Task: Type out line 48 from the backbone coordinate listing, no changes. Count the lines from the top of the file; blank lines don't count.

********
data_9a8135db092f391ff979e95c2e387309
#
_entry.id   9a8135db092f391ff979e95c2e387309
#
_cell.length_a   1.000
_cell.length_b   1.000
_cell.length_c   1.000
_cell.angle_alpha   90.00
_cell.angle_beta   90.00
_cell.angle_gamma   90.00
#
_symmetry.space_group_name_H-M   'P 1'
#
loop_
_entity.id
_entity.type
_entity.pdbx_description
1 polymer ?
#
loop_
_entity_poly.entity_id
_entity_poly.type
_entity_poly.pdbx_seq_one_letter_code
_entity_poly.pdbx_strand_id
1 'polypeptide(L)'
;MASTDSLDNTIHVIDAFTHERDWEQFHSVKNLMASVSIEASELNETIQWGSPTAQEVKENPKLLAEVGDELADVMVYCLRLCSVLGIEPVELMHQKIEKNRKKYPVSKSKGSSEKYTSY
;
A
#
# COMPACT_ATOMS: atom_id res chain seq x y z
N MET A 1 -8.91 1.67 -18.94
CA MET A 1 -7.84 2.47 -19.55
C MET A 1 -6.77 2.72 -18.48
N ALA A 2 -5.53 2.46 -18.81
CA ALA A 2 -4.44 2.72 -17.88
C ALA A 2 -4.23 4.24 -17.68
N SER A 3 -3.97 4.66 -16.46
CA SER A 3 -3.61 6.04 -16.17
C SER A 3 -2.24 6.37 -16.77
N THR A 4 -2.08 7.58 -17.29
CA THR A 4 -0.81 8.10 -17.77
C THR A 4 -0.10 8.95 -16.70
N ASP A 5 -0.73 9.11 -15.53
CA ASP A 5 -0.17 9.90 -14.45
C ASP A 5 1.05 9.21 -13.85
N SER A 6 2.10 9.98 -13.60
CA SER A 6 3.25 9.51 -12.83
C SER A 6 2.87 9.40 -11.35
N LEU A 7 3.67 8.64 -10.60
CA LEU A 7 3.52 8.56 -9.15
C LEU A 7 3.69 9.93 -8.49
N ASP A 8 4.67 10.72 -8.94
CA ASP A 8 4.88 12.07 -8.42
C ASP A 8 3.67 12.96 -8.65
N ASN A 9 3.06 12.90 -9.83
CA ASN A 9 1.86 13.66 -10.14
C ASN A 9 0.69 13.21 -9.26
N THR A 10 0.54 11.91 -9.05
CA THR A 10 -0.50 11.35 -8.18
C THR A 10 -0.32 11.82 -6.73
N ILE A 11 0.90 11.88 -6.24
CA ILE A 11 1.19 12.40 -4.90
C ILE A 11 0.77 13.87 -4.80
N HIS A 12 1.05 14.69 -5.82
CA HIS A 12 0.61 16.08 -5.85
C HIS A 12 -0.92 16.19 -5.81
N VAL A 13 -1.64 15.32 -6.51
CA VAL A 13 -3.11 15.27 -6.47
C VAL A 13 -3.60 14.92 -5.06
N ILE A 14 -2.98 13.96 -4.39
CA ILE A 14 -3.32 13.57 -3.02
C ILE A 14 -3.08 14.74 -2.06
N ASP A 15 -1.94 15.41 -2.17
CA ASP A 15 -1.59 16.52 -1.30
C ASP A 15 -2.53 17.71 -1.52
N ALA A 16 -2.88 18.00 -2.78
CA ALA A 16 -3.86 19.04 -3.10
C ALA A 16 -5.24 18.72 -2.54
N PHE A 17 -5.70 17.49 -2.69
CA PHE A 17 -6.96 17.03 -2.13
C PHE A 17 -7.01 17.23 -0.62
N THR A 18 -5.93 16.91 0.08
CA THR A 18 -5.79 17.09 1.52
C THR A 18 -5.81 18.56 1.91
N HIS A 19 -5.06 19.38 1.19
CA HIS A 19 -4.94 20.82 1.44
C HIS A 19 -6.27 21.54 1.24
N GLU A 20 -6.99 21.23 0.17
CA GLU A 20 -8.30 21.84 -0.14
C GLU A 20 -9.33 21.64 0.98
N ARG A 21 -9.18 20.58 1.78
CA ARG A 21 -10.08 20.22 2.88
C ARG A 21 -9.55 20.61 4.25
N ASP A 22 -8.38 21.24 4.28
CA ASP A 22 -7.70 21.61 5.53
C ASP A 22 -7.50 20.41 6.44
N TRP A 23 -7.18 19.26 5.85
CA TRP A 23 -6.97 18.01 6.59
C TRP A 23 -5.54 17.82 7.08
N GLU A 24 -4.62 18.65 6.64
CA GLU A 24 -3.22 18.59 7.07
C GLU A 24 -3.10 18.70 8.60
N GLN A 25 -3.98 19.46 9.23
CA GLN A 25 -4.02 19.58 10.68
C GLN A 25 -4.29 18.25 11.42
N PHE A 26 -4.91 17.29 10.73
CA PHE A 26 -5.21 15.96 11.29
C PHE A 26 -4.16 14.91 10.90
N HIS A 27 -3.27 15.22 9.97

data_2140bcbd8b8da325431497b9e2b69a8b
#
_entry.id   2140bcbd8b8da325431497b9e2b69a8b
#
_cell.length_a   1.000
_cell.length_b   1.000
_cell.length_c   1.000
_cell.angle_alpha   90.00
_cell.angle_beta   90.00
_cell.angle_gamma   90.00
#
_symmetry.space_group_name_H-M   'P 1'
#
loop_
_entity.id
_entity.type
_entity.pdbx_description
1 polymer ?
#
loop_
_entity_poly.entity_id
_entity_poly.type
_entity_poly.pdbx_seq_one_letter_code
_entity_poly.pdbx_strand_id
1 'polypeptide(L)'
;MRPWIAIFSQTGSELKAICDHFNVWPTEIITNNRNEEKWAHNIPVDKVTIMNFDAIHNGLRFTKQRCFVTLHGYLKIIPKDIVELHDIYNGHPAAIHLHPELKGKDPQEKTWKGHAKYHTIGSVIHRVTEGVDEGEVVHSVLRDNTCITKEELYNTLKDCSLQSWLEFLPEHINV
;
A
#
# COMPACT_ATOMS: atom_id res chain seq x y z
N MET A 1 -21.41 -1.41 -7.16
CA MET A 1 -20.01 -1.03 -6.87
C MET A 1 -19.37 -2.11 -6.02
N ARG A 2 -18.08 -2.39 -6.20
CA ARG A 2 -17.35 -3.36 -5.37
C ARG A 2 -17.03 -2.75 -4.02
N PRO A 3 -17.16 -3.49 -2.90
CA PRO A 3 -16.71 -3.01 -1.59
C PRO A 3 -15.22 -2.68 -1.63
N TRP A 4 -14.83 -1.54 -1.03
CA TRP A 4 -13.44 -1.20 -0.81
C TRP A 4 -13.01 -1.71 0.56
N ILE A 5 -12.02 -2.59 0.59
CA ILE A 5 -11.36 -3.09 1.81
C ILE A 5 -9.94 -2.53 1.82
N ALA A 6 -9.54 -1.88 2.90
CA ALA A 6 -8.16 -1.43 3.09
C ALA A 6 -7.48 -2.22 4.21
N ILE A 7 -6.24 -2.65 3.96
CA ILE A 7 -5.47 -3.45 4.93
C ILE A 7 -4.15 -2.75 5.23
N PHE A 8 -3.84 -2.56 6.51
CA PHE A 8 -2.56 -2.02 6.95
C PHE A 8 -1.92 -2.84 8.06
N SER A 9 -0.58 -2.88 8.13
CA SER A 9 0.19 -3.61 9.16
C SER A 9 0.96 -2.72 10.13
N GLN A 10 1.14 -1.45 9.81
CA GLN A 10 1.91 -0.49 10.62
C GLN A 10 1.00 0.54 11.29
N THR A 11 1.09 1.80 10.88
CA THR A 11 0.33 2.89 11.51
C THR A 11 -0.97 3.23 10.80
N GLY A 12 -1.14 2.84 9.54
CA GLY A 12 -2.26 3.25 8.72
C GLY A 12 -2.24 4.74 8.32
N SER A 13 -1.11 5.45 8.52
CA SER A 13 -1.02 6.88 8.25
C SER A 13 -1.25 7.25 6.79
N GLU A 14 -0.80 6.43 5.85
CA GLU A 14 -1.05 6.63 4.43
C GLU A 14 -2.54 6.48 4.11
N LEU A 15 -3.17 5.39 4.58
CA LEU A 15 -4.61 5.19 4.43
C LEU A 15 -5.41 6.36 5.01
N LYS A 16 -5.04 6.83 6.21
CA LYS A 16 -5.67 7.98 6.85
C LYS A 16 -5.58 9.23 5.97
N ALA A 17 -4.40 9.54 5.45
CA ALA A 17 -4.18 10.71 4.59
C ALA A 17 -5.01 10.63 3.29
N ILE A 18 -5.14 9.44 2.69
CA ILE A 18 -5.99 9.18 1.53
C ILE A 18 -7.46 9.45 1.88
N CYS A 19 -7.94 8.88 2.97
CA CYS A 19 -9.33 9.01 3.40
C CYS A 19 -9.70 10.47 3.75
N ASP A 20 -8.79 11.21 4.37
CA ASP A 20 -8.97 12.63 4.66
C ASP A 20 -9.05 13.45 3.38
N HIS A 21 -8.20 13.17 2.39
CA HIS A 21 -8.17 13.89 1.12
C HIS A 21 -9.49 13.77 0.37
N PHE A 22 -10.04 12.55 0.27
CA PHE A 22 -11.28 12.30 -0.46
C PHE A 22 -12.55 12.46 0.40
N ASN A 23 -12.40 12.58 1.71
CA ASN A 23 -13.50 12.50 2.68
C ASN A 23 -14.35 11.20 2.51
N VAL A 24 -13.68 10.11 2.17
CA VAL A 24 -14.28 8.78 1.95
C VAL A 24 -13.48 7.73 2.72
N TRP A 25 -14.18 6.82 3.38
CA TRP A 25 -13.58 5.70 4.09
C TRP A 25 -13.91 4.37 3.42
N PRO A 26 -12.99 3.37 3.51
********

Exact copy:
C SER A 6 2.87 9.40 -11.35